An Open Letter to the Solo Traveller

Dear Solo Traveller

As you are about to set off on a solo adventure (Yes, you are a Nigel No-Friends), I thought it would be timely to share some thoughts and advice on traveling on your lonesome.

Ignore me if I am trying to ‘sell ice to Eskimos’, but here goes:

Silhouette on the sand with light house

Listening to the sound of the sea

Do as you damn well please: Make the most of the chance to simply suit yourself. You can set your own agenda, eat what you want, when you want and walk and wander as little or as much as you desire each day.

In a world where we are often bombarded by a million competing demands, revel in the luxury of just being free to set your own pace.

Enjoy the silence and solitude: There is so much input all day, every day in normal life – telephone, TV, radio, social media, emails – now is the time to just listen to the silence, the sounds of nature, the wind in the trees, the rustle of a small animal in the undergrowth or the cry of a bird.

Silence and solitude give you time to think or time to simply empty your mind and rest your brain. That opportunity doesn’t happen very often in our busy lives, make the most each day being reduced to the basics i.e. food, bed and beer….not necessarily in that order.

Open your heart to adventure: You know every day will not be perfect, in fact some will be damn hard, but that is what makes an adventure. The good, the bad, the rough and the smooth. It will make you stronger and more resilient, and importantly, more appreciative of the good life you have at home.

Two silhouettes

Find a friend to walk with for a while

Make new friends: No one knows you and you are not pigeon-holed like you may be in your ‘real’ life. Be your true self and open yourself up to the interesting and different people of this world.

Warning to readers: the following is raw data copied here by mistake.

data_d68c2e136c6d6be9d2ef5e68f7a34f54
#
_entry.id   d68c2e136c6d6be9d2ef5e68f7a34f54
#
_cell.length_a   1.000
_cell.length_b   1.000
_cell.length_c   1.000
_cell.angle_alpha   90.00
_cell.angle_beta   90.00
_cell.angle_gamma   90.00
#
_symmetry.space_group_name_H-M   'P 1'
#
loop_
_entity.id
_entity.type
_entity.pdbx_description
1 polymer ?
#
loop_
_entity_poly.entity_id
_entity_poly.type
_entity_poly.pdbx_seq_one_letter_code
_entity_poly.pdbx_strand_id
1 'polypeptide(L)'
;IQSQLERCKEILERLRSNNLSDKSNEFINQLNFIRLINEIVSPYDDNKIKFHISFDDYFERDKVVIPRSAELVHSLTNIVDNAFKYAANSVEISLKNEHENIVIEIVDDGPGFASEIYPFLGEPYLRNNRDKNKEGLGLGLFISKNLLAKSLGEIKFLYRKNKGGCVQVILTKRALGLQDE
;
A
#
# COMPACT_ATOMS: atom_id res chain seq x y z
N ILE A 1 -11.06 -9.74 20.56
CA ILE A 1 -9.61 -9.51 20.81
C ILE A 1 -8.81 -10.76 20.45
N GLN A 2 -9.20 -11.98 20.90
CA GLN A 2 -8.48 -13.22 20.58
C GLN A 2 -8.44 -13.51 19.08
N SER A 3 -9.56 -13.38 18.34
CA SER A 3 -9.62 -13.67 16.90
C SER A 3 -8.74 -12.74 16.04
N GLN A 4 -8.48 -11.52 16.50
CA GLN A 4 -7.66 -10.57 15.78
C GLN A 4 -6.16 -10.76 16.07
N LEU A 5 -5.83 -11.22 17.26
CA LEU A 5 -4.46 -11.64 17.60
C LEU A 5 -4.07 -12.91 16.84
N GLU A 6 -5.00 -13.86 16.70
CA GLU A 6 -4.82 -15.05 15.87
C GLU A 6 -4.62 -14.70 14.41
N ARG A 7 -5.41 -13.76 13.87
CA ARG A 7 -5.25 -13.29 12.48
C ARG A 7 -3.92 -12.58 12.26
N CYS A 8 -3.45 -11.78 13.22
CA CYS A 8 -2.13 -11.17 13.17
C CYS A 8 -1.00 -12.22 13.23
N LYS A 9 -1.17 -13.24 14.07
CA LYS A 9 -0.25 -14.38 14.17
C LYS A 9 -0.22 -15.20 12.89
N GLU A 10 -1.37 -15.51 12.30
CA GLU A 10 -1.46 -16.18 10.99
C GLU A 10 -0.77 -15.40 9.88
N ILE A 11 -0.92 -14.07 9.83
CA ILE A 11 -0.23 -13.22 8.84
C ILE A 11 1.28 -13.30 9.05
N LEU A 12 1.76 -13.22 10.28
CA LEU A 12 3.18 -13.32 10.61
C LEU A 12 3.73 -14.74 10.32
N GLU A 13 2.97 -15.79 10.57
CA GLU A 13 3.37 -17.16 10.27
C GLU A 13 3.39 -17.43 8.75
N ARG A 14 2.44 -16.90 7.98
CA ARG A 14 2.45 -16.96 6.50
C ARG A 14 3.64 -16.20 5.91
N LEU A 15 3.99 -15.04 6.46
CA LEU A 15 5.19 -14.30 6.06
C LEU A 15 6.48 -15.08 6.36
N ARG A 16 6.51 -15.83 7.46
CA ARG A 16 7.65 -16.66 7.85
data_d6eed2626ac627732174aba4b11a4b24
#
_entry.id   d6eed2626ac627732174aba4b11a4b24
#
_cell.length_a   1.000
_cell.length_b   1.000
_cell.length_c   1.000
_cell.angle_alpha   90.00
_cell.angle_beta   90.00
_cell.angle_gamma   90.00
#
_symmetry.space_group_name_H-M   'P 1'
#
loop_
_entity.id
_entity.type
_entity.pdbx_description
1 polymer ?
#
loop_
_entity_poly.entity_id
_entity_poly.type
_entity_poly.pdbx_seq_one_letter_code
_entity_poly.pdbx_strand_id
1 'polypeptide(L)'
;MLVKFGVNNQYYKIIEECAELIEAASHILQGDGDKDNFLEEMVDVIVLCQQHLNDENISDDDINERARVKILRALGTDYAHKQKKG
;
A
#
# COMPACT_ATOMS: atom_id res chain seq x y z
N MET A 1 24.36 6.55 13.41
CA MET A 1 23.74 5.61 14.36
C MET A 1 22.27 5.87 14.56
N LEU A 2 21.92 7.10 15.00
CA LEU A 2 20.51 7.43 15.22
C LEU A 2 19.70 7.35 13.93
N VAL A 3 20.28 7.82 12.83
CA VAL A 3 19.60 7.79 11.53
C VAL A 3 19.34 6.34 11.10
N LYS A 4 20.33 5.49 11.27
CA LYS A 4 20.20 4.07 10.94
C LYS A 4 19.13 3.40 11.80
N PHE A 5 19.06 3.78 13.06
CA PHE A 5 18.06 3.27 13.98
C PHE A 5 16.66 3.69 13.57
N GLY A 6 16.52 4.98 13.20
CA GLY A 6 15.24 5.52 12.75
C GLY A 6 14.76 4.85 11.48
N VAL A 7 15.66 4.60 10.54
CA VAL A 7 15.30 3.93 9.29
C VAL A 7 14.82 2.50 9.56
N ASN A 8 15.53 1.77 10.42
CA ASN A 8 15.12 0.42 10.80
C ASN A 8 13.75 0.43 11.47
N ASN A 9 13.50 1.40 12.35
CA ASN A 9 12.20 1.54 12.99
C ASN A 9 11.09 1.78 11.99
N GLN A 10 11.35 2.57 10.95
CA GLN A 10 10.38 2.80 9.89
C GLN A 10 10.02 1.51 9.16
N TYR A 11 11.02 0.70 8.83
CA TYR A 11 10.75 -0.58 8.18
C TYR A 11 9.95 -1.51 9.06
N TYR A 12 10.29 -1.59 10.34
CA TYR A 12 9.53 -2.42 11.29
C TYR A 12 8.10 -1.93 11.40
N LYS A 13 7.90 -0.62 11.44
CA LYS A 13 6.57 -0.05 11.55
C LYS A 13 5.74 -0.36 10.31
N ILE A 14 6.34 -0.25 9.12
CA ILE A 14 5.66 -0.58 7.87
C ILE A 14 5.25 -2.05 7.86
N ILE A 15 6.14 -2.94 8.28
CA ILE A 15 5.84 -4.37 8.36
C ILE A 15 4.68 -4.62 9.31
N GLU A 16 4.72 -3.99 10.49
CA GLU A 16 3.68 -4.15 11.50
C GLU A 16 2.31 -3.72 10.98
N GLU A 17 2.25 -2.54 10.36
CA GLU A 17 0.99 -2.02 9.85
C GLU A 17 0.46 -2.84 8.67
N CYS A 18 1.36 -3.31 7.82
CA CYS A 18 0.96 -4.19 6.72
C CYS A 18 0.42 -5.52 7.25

Start conversations and respond to conversation.

Within your own comfort limits or levels, trust that people are as genuinely interested in you, as you are in them. It doesn’t mean you will like everyone, but be open to new connections.

Take a book: Books, either tangible or e-books, become your best friends when you can’t find human ones.

Be safe: Always be conscious of your surroundings. Not that you need to be hyper-vigilant, but understand where you are in the landscape and where to avoid. Don’t put yourself in questionable situations and if your gut is telling you you are uncomfortable, then listen to it and move on.

long white path in Portugal

All roads lead to…

Be brave: Life is too short not to grab opportunities with both hands. Shake off the nay-sayers and follow your dreams.

Don’t stay at home just wishing and dreaming. That sells yourself short, makes you restless and unhappy, and that affects both your work and the people around you. Much better that you be true to your wanderlust, get it out of your system (if ever that is possible) and return home satisfied.

Love your home: Appreciate the people in your life and your home. Enjoy your return to normality and be conscious that while you have been off gallivanting around the world, life has continued ‘as per normal’ for everyone else.

Appreciate that they haven’t had the level of excitement and adventure that you may have had, and they have been diligently keeping the ‘home fires burning’.

white daisies

Enjoy nature…

Be thankful: Acknowledge the privilege that is travel. Not everyone has the financial capacity or life circumstances to be able to take off at the drop of a hat, so show appreciation and thankfulness as you travel and when you return home.

And finally…

There will never be a perfect time to pack your bags and take off. There will always be something you should be doing instead, you should be more sensibly spending your money on etc.

It is a terrible, but true cliché that ‘life is short’. Don’t wait for tomorrow as tomorrow may never arrive.

Live the best life you can and if that means stepping out into the World on your own, then…

Just Do It!

A book and a beer in Portugal

A book AND a beer…heaven!

Wishing you blue skies, gentle breezes, lots of laughs and a cold beer or two at the end of each day.

Happy trails,

Mel

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12 thoughts on “An Open Letter to the Solo Traveller

  1. Oh, I can relate to this! I did a fair bit of solo travel when I was younger and it was considered dangerous for a girl to do so. And it was also the 90s, when doing it cheapest was supposedly the only way to travel. I never cared, I just went!

    Like

    • It is always wonderful to hear from a kindred spirit, although as I get ready to fly out on Monday I am at that “OMG, what was I thinking” stage! 🙂 Have a great day and I hope to report lots of good times and cold beers over the next 7 weeks. Mel

      Like

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